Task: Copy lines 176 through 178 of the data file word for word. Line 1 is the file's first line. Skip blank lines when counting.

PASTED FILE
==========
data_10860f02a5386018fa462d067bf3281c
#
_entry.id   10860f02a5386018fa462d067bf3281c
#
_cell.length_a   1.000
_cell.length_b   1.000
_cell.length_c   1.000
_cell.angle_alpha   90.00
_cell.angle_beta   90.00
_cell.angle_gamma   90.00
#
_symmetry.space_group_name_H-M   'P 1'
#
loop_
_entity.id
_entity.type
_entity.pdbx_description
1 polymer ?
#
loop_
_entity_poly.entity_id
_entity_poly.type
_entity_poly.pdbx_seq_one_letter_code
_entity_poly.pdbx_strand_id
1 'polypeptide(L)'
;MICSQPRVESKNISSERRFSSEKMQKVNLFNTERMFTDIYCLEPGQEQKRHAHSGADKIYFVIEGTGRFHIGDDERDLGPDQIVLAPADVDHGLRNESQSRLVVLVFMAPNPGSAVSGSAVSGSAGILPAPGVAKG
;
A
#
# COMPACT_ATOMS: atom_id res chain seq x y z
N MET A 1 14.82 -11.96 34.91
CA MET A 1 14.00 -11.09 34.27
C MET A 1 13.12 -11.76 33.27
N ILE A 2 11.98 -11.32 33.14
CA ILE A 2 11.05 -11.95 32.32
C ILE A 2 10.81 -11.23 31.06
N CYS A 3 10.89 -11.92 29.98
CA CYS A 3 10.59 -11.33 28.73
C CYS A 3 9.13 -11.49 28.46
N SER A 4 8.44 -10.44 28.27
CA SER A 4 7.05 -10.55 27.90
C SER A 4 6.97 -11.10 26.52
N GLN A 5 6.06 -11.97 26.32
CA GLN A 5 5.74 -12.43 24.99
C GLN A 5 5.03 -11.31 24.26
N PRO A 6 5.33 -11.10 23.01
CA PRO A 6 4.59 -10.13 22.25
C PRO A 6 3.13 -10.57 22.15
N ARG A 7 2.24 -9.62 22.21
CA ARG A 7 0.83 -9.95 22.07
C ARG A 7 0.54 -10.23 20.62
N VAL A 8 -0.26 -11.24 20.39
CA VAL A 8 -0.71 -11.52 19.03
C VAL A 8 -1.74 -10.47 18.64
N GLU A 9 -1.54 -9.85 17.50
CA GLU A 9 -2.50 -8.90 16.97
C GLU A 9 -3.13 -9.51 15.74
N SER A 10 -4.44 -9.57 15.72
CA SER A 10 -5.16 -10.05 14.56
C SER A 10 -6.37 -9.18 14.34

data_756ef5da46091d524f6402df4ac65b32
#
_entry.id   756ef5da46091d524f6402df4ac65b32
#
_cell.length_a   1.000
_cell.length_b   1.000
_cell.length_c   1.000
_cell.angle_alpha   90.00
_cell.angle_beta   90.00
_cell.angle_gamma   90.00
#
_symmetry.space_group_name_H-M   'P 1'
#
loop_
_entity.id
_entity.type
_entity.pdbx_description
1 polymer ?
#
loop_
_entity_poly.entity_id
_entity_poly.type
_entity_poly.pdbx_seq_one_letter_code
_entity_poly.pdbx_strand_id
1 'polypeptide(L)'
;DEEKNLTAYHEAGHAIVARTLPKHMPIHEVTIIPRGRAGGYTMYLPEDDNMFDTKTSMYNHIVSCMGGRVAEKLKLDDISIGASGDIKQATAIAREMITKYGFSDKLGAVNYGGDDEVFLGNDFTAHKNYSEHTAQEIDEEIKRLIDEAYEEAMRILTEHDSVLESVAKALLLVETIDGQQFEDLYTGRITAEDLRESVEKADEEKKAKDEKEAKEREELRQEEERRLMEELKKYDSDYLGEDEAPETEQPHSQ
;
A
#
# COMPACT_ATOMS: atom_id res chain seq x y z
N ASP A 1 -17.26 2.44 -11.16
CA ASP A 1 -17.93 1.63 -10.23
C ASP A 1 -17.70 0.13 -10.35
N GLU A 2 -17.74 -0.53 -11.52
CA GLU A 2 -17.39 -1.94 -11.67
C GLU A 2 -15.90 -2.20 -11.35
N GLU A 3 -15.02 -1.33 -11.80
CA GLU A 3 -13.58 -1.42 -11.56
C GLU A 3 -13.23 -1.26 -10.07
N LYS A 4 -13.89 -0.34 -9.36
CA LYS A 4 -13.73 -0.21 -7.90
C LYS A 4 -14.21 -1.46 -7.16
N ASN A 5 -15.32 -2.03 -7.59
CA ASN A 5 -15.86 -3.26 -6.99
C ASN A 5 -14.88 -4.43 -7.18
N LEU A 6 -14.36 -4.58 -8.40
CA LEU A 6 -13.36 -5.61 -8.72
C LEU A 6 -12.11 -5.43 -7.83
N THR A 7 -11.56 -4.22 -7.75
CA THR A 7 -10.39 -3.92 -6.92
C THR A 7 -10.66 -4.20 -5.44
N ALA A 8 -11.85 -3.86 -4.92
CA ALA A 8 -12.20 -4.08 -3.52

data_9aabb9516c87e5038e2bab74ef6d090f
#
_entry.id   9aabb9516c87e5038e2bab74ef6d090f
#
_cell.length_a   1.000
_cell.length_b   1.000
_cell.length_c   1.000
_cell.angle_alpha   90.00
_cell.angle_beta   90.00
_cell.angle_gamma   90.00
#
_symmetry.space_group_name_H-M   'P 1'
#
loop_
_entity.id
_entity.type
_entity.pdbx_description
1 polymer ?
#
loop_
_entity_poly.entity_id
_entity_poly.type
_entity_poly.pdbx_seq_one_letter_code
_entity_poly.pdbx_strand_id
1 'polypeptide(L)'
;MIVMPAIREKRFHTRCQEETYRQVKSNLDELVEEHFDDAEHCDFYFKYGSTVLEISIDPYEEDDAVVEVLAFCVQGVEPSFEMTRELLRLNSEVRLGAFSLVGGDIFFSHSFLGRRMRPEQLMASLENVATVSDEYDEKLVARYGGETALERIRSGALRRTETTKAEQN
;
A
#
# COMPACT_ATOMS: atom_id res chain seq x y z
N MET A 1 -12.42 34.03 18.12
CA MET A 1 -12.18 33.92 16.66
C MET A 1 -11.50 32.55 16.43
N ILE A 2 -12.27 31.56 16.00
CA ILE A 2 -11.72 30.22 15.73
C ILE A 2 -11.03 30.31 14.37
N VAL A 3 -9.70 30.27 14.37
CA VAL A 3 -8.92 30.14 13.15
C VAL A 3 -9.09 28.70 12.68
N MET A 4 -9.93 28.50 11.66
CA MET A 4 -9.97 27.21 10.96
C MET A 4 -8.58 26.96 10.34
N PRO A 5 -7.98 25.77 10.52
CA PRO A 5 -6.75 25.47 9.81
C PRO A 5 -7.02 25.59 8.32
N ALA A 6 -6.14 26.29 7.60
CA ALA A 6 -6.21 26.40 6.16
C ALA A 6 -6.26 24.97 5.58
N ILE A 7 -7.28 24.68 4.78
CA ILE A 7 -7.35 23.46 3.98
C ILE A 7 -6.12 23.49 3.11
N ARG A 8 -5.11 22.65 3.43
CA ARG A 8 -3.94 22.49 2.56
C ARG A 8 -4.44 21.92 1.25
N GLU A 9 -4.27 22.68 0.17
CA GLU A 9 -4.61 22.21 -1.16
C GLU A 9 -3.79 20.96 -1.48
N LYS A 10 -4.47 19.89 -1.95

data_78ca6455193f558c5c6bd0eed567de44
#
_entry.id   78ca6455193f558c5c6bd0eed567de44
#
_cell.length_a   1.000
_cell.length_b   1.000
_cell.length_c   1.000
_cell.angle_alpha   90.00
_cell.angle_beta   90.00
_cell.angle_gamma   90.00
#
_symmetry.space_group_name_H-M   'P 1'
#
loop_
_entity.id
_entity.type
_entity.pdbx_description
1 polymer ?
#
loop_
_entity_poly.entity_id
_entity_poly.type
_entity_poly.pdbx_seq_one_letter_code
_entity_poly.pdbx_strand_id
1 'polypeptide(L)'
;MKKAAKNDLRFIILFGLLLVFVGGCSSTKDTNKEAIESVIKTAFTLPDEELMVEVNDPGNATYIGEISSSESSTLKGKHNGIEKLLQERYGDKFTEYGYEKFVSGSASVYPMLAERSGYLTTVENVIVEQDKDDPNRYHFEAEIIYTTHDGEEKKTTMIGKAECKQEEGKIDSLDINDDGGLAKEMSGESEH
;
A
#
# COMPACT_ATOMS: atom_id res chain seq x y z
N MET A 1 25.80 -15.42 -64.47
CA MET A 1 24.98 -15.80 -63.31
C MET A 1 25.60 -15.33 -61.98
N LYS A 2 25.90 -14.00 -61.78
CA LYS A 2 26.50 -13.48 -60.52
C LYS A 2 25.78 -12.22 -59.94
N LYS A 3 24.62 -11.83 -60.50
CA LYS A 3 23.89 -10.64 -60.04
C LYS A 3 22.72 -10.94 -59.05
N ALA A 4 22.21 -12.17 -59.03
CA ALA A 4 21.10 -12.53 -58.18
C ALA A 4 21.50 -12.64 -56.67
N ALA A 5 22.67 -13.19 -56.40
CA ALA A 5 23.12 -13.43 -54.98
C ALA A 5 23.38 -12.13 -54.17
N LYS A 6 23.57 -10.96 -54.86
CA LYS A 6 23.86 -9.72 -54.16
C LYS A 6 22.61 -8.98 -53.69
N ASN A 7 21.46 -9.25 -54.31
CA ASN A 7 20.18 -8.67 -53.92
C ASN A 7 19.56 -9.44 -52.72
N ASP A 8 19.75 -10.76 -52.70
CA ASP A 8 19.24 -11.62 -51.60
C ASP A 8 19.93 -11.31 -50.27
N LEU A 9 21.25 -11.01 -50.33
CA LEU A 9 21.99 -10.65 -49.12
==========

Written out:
_cell.length_a   1.000
_cell.length_b   1.000
_cell.length_c   1.000